In Search of the Best Smartphone of 2010
There are so many smartphones on the market now, and millions of them have been shifted in 2010. Touchscreens, apps, games and media are essential ingredients for a successful smartphone but what is the best smartphone?
There’s no denying the quality or the popularity of the iPhone 4. It got off to a pretty bumpy start with the whole antenna gate issue but that didn’t stop it selling like hot cakes. It offers an improvement over previous iPhone models in various ways, but perhaps most noticeable is the high resolution screen, and the addition of FaceTime for video calls.
Compared to the rest of the market, the stand out features are the fact the iPhone 4 has the most attractive display and that iOS still offers more apps and games than other platforms. In terms of power and functionality there are other smartphones on the market now that offer more than the iPhone can, but it is still a very strong candidate for the best smartphone title.
This was a big year for Android. With a major OS update and a slew of excellent phones, the platform managed to claim top spot. Thanks to releases from various manufacturers, but especially HTC, Samsung and Motorola, Android phones became highly desirable.
There are too many great Android phones to mention but some of the biggest releases this year were the HTC Evo 4G, Samsung Galaxy S, Motorola Droid X, Sony Ericsson Xperia X10, and the LG Optimus One. Samsung and LG both managed to pull off the trick of manufacturing individual versions for different carriers of their Galaxy S and Optimus One range, and it’s a strategy that seems to be paying off. HTC has continued to release loads of Android handsets at various price points and enjoyed huge success with their HTC Desire early in the year, though they have quickly improved on it with the HTC Evo 4G, HTC Desire HD and the HTC Droid Incredible.
Picking the best smartphone from the available Android range is tricky. Depending on your own priorities it probably comes down to the HTC Evo 4G, Samsung Galaxy S and the Motorola Droid X. They’re all fast, powerful and highly desirable.
Windows Phone 7
Can Microsoft really force their way back into the smartphone market? They had some success with Windows Mobile in the business market, but it never really had mass market appeal. With Windows Phone 7 they’ve gone back to the drawing board and designed something that is very accessible, with clever integration of their Zune service for media, and Xbox Live for gaming. WP7 will be a strong contender in the business market too, as Microsoft are best placed to tie in with their widely used Office, Excel and PowerPoint software.
The choice of hardware is limited right now and, because of the restrictions imposed by Microsoft, there isn’t a great deal to differentiate handsets. The pick of the bunch, and their strongest entry for the best smartphone tag, is the HTC HD7 but the Samsung Omnia 7 and the Dell Venue Pro are both great smartphones. No doubt there will be more in the New Year, and if the platform matures and more apps and games come out, it could be a real competitor for Android and iOS.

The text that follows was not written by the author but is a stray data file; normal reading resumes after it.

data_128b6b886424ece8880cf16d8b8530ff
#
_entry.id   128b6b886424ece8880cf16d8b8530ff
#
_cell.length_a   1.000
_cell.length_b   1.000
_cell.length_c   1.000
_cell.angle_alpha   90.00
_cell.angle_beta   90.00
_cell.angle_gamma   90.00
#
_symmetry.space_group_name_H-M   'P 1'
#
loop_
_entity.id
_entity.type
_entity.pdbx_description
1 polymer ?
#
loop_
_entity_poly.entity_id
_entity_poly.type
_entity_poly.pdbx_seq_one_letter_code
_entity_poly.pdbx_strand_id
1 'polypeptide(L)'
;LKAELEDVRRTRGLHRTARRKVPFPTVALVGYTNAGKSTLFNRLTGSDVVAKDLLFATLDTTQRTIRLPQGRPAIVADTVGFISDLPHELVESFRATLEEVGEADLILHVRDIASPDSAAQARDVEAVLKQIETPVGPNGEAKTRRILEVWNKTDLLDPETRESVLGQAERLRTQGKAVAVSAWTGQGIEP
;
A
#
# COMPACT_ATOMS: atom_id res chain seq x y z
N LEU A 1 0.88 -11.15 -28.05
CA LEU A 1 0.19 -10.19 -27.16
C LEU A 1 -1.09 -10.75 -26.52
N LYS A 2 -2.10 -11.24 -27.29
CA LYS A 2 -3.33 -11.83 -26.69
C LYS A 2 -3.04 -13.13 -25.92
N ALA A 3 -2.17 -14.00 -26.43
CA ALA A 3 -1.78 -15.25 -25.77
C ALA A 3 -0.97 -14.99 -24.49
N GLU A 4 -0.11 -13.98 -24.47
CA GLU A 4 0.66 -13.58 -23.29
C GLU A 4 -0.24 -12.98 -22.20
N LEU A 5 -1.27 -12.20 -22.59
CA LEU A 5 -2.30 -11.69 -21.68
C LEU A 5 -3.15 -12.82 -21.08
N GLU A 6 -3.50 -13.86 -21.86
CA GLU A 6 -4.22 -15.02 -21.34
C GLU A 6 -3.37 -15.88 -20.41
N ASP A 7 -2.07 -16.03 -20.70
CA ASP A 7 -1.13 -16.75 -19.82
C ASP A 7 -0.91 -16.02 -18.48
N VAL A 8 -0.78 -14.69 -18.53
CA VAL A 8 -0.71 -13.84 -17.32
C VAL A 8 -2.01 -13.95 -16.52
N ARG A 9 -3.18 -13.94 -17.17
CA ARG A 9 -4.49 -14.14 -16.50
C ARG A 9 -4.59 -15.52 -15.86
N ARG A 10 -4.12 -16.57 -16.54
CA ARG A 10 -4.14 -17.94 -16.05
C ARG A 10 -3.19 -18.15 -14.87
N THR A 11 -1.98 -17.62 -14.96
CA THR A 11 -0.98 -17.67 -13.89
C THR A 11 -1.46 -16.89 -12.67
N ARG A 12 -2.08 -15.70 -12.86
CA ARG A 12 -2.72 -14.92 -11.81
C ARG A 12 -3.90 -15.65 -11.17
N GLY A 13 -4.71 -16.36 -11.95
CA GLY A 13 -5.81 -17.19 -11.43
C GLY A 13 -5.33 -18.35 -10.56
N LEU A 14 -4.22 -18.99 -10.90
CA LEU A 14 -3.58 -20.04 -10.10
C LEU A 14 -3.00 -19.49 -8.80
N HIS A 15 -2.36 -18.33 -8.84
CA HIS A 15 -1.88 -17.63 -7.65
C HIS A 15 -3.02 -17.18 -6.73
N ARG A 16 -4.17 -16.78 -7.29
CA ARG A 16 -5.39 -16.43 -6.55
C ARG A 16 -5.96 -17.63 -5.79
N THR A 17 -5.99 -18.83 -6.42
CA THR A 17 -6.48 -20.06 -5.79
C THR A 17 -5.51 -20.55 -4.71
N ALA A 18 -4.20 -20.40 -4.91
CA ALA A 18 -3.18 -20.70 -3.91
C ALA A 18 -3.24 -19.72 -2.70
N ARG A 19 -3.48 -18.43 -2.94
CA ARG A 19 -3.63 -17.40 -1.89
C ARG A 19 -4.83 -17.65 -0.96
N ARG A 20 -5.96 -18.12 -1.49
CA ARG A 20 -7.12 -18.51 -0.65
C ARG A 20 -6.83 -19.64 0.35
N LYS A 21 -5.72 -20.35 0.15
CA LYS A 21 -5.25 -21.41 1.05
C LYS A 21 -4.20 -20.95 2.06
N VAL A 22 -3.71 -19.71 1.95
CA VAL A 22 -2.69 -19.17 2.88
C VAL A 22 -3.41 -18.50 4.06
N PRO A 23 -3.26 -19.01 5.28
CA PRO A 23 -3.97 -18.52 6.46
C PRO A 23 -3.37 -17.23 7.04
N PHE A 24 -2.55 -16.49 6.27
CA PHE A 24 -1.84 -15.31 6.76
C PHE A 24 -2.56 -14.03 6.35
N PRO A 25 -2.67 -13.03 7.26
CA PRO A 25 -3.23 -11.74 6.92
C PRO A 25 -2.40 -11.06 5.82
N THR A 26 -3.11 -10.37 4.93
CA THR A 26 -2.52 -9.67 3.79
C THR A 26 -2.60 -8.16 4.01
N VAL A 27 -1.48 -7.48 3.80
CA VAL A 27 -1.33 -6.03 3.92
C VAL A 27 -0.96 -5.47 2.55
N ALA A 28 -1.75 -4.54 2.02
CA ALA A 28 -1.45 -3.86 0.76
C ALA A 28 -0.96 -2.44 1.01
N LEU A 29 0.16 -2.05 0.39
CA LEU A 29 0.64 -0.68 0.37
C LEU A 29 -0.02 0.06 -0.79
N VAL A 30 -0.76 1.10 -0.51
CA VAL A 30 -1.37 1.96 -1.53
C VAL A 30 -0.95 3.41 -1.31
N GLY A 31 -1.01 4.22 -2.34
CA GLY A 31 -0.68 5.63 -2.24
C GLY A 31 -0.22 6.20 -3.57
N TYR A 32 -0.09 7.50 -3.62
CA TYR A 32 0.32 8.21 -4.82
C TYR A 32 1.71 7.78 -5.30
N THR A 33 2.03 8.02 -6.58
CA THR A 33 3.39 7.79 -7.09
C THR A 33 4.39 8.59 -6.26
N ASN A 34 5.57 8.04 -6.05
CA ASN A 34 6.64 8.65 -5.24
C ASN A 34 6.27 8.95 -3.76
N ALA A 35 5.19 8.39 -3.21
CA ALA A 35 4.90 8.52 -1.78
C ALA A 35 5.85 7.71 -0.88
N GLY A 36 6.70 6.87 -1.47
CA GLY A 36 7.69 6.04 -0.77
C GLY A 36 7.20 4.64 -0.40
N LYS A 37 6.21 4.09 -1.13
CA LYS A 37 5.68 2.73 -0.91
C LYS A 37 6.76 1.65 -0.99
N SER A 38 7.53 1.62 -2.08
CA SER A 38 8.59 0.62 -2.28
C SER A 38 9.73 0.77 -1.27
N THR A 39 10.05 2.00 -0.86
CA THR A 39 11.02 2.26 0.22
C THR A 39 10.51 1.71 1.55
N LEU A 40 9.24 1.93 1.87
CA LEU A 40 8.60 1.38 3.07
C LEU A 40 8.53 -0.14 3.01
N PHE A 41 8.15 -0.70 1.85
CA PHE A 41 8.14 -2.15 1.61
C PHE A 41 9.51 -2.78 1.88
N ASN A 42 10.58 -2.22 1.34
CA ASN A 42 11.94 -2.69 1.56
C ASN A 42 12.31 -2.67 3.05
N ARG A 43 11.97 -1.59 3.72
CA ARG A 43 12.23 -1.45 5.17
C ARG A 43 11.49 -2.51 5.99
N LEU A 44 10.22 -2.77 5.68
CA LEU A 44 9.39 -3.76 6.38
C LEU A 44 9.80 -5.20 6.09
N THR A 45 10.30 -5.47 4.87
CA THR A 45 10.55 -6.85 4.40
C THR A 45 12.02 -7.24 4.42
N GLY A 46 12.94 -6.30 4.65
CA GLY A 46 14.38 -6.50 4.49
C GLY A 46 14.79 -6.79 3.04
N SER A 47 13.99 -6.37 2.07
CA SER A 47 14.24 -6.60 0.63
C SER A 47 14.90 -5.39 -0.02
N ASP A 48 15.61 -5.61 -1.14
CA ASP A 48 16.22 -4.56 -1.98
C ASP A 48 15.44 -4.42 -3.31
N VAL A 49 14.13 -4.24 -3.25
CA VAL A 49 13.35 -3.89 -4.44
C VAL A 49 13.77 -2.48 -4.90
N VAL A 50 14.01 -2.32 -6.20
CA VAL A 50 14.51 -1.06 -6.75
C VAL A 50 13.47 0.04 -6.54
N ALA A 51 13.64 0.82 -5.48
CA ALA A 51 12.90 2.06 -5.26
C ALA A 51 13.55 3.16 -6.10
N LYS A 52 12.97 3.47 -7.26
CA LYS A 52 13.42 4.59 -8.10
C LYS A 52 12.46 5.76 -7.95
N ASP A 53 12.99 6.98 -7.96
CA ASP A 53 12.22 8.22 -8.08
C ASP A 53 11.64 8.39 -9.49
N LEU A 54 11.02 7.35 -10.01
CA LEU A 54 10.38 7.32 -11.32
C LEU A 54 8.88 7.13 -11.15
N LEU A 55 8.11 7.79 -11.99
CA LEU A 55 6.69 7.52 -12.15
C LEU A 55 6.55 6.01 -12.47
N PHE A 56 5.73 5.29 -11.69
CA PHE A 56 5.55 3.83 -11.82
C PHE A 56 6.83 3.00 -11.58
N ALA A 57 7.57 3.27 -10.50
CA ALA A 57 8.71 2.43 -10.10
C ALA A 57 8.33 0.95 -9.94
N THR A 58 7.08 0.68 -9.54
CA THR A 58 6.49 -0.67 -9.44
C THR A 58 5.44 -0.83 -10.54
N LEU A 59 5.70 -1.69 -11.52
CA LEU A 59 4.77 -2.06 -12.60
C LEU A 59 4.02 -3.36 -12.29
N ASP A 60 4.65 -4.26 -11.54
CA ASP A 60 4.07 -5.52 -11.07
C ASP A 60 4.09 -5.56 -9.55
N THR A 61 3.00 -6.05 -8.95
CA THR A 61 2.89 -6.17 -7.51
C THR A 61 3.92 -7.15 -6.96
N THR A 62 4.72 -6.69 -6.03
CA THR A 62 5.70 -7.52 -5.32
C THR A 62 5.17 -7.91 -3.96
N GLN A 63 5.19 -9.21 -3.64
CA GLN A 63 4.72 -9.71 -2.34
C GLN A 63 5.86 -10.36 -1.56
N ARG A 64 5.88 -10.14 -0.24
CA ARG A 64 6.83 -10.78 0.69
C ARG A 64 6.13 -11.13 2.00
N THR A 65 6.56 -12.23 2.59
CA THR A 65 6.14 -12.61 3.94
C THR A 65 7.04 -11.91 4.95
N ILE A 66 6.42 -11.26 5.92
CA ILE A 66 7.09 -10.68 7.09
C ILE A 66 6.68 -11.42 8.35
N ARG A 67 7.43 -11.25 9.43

For a long time RIM had the business market sewn up with their BlackBerry range. That combination of QWERTY keyboards for quick and easy typing, and good software and security options aimed at business users, made them the device of choice for most companies. There’s no doubt that iPhone and Android devices are starting to tempt the same market and Windows Phone 7 is well placed to challenge as well.
With the BlackBerry Torch and BlackBerry Style it looks like RIM is trying to capture a more mass market appeal (their advertising certainly suggests this, with a strong focus on social networking functionality). The BlackBerry Torch is probably their best smartphone right now, but in terms of raw power it is lagging way behind the iPhone, top Android devices, and even the new Windows Phone 7 handsets hitting the market.
There has been plenty of talk this year about whether Nokia is in trouble. There’s no doubt they have lost market share, and when it comes to the emerging smartphone market they are lagging behind. They continue to release a lot of handsets, and their budget range is excellent. They also offer some decent business options, but when it comes to mass market smartphones, the options are thin. However, the Nokia N8 is an impressive piece of hardware.
The Nokia N8 is fast, features a beautiful AMOLED capacitive touchscreen, a 12MP camera and support for HD video. Unfortunately it is let down by the dated operating system, even a new version of Symbian (MeeGo) cannot compete with iOS, Android or WP7.
Nokia certainly won’t be giving up the fight and we can expect some new releases in 2011, that will make a play for the best smartphone title.
There are other options out there like Samsung’s Bada OS and the Palm Pre 2 but when it comes to the best smartphone it’s tough to see past the options we’ve discussed above. It’s always possible something new will hit the market, and since the smartphone market is a growing sector there’s plenty of room.
Best Smartphone of 2010
So what is the best smartphone of 2010? It all depends on exactly what you want. Would you prefer a physical keyboard? Is the camera a priority for you? Perhaps you want the biggest screen possible?
For me the best smartphone of 2010 is the HTC Evo 4G with the Motorola Droid X, iPhone 4 and HTC HD7 hot on its heels. Let us know your top pick in the comments.
This post is part of the series: Review of 2010 Smartphone Market
We take a look at the main battles in the smartphone market in 2010, speculate about what the future might hold for mobile phones and then run through the biggest releases of 2010 in search of the best smartphone out there.